How to Get the Best Picture Quality on Your Sony BRAVIA TV
How do you make the most of the picture quality on Sony TVs? To do this, you need to make a number of adjustments that will improve your viewing experience. However, most users make five common setup mistakes. In other words, this article is about what you should pay attention to when setting up your Sony TVs.
Sony’s current TV philosophy is brilliantly simple. It is to offer everything and for everyone. As a result, the TV lineup includes every TV technology currently available – LCD, OLED and even the brand new QD-OLED system.
In doing so, Sony demonstrates the different benefits of each technology to different people, rather than praising one technology over another. The only problem with this unbiased approach is that it’s very hard to always be sure you’re using the best settings for different Sony TVs.
Sony’s latest Cognitive XR processor automatically optimizes settings for different screens. But this only helps if the user has a 2021 or 2022 TV that has this processor. There are several common mistakes Sony TV owners make. These mistakes can prevent you from getting the best out of your TV.
Vivid (Vivid Picture) Mode.
Regardless of which type of TV technology a consumer chooses from Sony’s range, he or she may well have been tempted by the Sony Vivid preset. As the name implies, this mode increases contrast and color saturation, pushing the TV to its limits. While the results of this mode are quite attractive and dramatic, they also lack nuance and balance.
Overall, they “kill” the TV’s all-around capabilities. The best option is for the TVs to provide realism. Vivid is more “hyper-realistic.” It’s also worth noting that the aggressiveness of Vivid mode can “age” the organic elements of Sony OLED TVs faster than other modes. Therefore, in the long run, this mode is not the best option.
The vast majority of TV buyers never touch the factory picture settings after installing a new TV. It’s tantamount to paying the fare and then spitefully walking to the conductor. That said, it’s worth noting that Sony is quite generous with picture presets.
Obviously, image settings that work for sports broadcasts at 60 Hz, for example, will not work as well for a video game at 120 Hz or when watching a movie at 24 frames per second.
TV owners who refuse the thought of delving into Sony’s extensive picture setup menus every time they switch to a different type of content can be understood. However, there’s no excuse for not switching to at least the most appropriate thematic picture preset.
Sony offers many well-defined and well-designed presets, including “Sports,” “Animation” and “Graphics” modes. There’s also a great “Standard” setting for normal everyday TV viewing. For nighttime movies, we recommend switching to Cinema Home mode.
If you’re a stickler for precision, however, switch to Cinema Pro or Custom mode. When using Sony televisions as game displays, they should always be set to game mode to ensure the fastest response time possible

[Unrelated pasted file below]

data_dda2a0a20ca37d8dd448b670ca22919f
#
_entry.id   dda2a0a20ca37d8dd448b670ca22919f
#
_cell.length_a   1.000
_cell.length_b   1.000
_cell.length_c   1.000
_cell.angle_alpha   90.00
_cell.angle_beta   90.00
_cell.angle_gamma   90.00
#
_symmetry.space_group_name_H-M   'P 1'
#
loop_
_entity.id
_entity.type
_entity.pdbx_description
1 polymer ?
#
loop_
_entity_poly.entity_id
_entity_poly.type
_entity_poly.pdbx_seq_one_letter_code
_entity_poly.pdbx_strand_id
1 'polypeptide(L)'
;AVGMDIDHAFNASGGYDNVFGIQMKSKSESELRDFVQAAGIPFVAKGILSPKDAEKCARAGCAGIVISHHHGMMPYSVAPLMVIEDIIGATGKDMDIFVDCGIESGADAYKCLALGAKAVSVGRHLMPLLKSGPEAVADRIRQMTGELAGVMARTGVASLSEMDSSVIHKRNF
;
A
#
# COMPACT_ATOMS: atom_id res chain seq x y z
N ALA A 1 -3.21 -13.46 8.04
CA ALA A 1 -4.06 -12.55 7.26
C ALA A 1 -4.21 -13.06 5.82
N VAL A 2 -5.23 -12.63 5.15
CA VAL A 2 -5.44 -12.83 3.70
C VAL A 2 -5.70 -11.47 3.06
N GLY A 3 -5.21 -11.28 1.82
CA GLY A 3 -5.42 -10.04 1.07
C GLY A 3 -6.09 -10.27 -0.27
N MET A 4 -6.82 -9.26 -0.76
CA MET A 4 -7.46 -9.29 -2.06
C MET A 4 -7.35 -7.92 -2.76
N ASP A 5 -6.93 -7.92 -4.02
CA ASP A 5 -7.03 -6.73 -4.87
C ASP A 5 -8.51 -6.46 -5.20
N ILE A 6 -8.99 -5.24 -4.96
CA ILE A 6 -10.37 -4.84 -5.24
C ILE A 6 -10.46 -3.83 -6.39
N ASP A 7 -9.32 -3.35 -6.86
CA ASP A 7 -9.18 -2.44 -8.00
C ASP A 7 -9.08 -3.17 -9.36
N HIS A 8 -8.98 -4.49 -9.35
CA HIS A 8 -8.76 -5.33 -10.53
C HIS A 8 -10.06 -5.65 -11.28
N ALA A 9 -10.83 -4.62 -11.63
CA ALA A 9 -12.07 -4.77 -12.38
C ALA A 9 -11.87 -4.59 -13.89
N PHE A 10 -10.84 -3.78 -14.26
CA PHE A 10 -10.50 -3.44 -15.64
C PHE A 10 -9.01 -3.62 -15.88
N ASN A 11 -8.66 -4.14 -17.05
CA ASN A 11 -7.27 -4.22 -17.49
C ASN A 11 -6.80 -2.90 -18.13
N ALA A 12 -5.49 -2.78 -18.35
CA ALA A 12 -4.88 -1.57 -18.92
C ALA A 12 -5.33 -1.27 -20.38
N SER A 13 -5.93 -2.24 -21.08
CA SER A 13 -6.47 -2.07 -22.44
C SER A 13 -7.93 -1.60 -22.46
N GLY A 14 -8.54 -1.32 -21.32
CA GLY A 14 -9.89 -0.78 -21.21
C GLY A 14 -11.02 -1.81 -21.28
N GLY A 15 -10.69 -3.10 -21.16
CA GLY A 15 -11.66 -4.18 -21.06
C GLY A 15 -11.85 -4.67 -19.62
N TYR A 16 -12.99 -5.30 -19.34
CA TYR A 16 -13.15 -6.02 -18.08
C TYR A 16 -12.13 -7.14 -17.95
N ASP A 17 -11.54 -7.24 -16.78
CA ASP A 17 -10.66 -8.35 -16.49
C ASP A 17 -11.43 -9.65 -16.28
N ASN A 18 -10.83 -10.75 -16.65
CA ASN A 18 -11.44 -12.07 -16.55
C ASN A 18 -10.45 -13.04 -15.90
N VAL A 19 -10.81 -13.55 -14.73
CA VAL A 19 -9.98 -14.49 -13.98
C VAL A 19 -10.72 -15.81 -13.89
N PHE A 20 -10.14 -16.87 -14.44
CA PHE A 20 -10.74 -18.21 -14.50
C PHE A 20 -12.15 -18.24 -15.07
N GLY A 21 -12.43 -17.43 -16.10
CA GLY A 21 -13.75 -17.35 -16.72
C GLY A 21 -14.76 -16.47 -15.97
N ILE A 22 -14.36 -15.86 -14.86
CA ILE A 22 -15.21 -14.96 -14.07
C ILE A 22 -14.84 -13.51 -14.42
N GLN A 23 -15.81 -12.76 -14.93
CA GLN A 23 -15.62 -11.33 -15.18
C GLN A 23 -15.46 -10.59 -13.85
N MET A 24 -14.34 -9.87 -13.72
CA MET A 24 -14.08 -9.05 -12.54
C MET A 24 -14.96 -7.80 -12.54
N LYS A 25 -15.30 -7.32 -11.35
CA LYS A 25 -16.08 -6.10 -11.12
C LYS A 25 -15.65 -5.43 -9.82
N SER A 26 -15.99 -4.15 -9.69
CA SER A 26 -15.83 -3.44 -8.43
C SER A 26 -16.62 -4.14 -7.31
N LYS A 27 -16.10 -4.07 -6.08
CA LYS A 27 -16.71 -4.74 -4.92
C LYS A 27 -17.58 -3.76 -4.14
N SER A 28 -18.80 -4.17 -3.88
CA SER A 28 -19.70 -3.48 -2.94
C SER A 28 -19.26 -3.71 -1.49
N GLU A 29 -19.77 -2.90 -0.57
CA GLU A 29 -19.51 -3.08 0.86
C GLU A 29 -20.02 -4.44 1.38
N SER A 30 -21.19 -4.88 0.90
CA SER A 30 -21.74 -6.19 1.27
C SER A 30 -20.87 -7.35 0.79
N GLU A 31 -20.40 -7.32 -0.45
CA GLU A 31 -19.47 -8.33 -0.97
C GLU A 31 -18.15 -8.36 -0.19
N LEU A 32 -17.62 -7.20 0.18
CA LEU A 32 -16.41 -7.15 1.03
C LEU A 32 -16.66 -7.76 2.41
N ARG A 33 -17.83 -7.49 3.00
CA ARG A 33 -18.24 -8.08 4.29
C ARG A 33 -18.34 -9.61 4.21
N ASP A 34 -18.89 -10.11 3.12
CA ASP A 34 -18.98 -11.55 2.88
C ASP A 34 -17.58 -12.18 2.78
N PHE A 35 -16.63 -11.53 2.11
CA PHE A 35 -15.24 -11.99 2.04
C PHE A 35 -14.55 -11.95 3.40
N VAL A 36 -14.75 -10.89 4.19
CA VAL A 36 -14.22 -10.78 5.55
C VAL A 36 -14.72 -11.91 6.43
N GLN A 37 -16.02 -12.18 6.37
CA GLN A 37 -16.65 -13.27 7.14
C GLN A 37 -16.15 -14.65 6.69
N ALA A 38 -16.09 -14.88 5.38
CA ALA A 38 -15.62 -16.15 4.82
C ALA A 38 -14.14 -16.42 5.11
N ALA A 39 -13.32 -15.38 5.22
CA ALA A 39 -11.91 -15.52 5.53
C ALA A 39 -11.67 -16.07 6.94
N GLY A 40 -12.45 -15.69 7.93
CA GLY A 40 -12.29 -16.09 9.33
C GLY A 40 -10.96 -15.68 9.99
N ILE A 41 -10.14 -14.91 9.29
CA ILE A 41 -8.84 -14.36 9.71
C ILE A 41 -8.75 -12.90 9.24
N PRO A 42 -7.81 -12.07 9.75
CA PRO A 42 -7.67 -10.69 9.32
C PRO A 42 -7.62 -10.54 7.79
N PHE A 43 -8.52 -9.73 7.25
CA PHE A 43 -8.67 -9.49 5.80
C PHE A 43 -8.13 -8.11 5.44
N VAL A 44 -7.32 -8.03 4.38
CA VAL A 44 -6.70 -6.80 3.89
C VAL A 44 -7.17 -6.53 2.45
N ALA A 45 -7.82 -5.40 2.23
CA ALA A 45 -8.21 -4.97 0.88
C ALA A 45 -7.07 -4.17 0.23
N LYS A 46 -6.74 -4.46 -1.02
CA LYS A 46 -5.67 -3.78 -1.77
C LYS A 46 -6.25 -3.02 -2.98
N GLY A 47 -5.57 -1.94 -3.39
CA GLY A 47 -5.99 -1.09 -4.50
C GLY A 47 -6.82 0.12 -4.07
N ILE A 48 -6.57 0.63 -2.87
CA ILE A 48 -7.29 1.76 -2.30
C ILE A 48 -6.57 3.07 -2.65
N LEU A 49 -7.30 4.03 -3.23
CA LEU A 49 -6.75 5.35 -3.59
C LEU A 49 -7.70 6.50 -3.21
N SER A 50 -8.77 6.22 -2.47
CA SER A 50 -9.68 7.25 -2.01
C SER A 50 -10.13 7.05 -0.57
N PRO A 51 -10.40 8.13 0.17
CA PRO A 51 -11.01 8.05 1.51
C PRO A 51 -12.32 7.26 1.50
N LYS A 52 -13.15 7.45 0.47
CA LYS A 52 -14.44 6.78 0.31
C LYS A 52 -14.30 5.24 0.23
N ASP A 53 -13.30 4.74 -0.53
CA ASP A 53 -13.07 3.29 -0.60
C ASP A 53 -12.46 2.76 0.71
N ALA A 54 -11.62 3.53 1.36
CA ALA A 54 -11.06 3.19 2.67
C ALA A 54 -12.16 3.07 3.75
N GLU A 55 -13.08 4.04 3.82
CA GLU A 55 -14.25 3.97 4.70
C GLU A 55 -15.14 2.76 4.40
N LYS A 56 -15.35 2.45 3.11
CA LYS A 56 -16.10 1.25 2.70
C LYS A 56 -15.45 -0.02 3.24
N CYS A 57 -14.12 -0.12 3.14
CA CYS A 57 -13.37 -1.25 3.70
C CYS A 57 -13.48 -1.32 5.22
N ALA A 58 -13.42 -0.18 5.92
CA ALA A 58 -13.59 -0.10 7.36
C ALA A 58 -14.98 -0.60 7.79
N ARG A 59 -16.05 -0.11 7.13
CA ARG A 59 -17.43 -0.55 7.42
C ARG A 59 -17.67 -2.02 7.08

Sony has a well-deserved reputation for having the best motion processing in the TV world. However, this does not mean that the user cannot improve the image from its original state. Smooth and Standard settings are generally best avoided, at least when watching movies.
Such settings can cause unwanted processing side effects and make motion unnaturally smooth. Sony’s True Cinema mode is the best option for movies, and Clear is worth setting when watching high-quality streaming TV shows.
You can also try a custom setting that keeps the shake and blur components at about 30% of their maximum power. Alternatively, there is the option to follow the advice of Hollywood celebrities like Tom Cruise and Denis Villeneuve and simply turn off all MotionFlow processing.
Personally, however, we think the resulting jitter, especially on lower-budget Sony TVs, would be too distracting for many viewers. The key is to watch a few minutes of each source. You can then figure out which Motionflow setting gives the best results. This can make a big difference in the overall impression of the picture.
Noise reduction processing has its uses. Being able to smooth out excessive grain or digital compression artifacts with low quality sources can provide more watchable end results. However, the key words here are “low quality sources”.
Noise reduction, whether generic or MPEG NR, is designed specifically to eliminate digital compression artifacts. However, it is not required at all for high-quality sources such as 4K or HD Blu-ray, or high-quality 4K streams. However, Sony TVs tend to leave noise reduction systems active.
This can cause a perfect image that does not require noise reduction to look soft and processed, with a lack of fine detail. Therefore, when viewing content from a high-quality source, especially 4K, you should make sure that all noise reduction modes are turned off.
Many Sony TVs have a built-in light sensor that they can use to monitor your surroundings and adjust picture quality accordingly. However, if you are not watching Dolby Vision content on one of the premium Sony TVs that support Dolby Vision IQ, it is recommended that you turn this feature off.
This option can result in noticeable image inconsistency and excessively dim images especially when promoted in a dark room. Dolby Vision IQ uses a light sensor to monitor ambient light levels.
This is needed to continually correct HDR images to ensure that they always retain the same degree of sharpness and impact that they would have shown when developed in a mastering set. However, on older or not-so-expensive TVs, the user will get a rougher effect. In this case, it is best to turn off the light sensor.